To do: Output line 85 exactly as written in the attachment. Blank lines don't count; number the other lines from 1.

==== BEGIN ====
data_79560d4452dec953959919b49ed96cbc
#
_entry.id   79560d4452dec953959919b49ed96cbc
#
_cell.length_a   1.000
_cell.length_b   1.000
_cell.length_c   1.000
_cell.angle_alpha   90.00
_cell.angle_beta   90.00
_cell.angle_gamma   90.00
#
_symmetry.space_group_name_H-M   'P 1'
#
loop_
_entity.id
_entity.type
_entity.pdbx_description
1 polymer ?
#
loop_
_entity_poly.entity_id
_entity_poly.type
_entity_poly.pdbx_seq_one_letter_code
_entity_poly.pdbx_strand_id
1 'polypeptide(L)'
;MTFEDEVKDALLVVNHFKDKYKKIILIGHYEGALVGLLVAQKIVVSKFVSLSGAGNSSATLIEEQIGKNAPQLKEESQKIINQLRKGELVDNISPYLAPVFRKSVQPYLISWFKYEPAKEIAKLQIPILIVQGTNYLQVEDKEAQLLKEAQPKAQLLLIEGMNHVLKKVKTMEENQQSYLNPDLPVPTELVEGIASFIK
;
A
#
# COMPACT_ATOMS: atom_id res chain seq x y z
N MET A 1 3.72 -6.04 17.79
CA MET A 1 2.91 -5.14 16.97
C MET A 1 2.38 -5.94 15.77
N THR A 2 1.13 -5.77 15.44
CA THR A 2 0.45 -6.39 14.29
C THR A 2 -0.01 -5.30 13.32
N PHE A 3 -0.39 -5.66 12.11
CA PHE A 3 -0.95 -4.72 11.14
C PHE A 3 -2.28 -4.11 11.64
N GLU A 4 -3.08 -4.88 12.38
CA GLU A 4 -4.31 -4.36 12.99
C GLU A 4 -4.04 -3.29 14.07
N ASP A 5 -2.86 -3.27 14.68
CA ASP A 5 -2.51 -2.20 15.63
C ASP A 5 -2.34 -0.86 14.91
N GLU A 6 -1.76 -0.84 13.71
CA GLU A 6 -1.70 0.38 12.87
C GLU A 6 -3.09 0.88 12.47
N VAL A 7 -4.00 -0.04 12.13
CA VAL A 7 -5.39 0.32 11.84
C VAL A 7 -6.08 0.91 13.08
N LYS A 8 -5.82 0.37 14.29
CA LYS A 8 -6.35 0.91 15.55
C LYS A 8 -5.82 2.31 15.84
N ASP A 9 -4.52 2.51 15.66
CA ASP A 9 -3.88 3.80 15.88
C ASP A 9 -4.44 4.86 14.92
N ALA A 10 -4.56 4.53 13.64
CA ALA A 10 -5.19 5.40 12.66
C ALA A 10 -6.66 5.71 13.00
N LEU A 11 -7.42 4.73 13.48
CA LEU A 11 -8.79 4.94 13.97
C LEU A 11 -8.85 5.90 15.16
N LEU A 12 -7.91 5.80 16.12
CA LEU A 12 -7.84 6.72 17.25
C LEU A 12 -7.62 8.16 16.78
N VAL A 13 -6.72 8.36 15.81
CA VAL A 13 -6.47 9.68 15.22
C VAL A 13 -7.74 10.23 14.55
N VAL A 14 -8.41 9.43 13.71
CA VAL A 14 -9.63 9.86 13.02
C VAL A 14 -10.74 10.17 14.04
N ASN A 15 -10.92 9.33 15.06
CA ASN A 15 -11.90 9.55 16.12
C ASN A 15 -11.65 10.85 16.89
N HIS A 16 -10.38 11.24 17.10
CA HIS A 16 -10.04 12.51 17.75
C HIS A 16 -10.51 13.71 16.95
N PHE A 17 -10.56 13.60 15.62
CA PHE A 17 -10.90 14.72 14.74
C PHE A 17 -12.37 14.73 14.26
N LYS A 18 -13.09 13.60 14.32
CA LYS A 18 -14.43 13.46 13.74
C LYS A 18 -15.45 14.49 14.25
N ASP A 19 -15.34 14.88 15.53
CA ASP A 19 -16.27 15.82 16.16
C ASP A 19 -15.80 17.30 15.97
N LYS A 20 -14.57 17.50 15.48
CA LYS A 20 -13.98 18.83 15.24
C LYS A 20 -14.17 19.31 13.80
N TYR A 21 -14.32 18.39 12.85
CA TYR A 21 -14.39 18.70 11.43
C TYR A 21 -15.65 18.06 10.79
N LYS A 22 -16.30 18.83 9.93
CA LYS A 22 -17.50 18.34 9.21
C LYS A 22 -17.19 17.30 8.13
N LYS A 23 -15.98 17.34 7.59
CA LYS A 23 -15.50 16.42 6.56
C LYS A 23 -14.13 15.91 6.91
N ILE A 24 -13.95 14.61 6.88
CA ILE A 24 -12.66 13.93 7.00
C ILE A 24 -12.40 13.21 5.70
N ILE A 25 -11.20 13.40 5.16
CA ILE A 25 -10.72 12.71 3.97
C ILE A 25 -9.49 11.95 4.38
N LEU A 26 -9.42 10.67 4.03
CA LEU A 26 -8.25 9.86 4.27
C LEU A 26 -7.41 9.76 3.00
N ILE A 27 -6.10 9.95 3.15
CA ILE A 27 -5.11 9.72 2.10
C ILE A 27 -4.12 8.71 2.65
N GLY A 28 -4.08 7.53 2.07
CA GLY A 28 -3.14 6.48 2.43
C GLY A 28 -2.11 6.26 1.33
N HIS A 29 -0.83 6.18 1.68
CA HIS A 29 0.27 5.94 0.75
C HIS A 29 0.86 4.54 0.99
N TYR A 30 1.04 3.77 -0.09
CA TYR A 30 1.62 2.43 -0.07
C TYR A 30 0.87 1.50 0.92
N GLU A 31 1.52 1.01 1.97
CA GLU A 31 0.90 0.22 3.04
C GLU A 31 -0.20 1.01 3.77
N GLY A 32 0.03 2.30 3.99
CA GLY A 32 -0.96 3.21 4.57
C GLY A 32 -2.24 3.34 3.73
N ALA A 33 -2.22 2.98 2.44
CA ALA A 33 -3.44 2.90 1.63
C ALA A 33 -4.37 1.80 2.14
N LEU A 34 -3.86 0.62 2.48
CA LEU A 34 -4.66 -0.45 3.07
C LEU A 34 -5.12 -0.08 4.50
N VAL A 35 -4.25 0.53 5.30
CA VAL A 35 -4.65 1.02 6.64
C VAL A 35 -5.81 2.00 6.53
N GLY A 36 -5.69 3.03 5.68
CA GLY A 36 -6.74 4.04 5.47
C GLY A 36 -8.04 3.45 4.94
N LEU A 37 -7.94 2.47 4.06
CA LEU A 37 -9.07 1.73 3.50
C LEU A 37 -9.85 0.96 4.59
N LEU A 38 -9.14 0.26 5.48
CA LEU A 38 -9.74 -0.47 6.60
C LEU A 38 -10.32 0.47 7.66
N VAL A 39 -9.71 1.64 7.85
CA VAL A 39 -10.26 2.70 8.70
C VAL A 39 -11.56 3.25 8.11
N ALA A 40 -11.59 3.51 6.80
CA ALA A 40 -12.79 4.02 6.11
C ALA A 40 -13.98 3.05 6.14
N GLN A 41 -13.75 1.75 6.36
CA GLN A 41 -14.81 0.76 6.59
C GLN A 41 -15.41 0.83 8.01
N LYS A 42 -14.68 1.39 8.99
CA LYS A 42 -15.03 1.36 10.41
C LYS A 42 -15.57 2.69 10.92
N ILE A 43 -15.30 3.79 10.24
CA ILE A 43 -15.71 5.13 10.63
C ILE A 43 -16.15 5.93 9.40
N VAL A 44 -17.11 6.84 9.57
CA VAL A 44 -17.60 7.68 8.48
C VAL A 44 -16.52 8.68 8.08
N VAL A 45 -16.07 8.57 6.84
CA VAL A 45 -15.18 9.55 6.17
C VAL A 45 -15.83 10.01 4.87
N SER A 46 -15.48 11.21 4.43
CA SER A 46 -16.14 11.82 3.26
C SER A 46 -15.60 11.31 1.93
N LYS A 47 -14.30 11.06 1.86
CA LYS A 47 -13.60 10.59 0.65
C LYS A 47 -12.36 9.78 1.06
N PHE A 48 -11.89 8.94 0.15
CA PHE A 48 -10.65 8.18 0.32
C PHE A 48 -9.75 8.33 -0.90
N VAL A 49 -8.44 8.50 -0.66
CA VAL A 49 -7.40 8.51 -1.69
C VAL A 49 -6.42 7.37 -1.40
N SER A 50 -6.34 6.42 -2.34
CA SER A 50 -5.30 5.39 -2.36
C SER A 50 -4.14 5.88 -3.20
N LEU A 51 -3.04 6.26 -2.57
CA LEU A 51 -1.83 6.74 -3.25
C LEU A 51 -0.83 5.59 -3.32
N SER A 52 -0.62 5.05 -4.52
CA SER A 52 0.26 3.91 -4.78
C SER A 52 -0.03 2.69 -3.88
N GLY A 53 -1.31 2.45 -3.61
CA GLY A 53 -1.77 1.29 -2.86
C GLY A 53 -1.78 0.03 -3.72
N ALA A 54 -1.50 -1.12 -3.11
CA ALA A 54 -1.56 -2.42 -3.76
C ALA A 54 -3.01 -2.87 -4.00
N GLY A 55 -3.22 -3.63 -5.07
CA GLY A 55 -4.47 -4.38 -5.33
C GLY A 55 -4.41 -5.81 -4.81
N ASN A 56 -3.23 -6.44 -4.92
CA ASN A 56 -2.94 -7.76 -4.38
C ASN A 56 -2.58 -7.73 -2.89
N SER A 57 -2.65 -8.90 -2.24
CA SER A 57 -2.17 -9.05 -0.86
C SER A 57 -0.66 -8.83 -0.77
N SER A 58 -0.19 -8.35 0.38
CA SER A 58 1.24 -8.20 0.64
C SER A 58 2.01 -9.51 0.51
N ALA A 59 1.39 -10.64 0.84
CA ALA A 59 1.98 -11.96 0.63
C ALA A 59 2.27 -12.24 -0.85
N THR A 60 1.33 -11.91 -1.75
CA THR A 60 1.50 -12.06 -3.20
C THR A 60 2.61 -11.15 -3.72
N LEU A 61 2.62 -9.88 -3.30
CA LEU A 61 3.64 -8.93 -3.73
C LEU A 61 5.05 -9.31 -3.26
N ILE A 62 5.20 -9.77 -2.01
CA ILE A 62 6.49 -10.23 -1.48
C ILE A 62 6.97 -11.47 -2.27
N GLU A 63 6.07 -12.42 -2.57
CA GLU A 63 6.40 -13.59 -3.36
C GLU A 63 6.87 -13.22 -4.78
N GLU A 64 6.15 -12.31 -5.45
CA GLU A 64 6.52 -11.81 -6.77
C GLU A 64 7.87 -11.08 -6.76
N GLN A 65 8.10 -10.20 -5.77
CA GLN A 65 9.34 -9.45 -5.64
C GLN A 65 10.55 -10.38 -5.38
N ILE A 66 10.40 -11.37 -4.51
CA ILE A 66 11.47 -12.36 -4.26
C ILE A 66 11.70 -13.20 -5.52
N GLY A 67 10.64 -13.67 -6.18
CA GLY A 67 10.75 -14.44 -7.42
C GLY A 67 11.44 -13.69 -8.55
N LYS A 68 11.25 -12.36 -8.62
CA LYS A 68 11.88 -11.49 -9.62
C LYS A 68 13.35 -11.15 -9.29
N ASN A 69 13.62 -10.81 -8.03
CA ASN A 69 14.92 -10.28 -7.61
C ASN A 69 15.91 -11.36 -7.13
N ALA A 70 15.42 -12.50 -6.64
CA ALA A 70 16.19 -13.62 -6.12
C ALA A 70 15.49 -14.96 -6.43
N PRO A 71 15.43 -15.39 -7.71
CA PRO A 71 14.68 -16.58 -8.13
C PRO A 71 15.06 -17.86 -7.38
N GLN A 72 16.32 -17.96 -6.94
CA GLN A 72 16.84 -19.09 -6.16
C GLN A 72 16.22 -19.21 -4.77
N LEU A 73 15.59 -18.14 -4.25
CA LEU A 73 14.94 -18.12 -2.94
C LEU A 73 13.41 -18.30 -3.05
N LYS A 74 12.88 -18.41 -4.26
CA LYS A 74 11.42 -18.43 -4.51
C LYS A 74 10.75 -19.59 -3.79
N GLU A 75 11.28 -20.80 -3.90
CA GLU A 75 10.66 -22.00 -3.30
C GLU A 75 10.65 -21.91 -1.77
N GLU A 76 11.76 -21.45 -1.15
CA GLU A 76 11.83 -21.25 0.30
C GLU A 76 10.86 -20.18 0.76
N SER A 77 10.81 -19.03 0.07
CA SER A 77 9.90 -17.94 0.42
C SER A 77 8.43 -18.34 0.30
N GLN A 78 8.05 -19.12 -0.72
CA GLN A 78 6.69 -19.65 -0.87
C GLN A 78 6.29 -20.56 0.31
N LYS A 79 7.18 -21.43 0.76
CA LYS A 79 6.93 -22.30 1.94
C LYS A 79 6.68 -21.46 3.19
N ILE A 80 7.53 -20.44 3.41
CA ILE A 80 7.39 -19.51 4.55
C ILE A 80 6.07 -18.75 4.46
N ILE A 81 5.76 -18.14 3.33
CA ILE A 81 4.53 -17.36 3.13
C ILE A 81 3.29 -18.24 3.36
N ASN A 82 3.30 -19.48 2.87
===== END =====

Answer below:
N ASP A 19 -15.34 14.88 15.53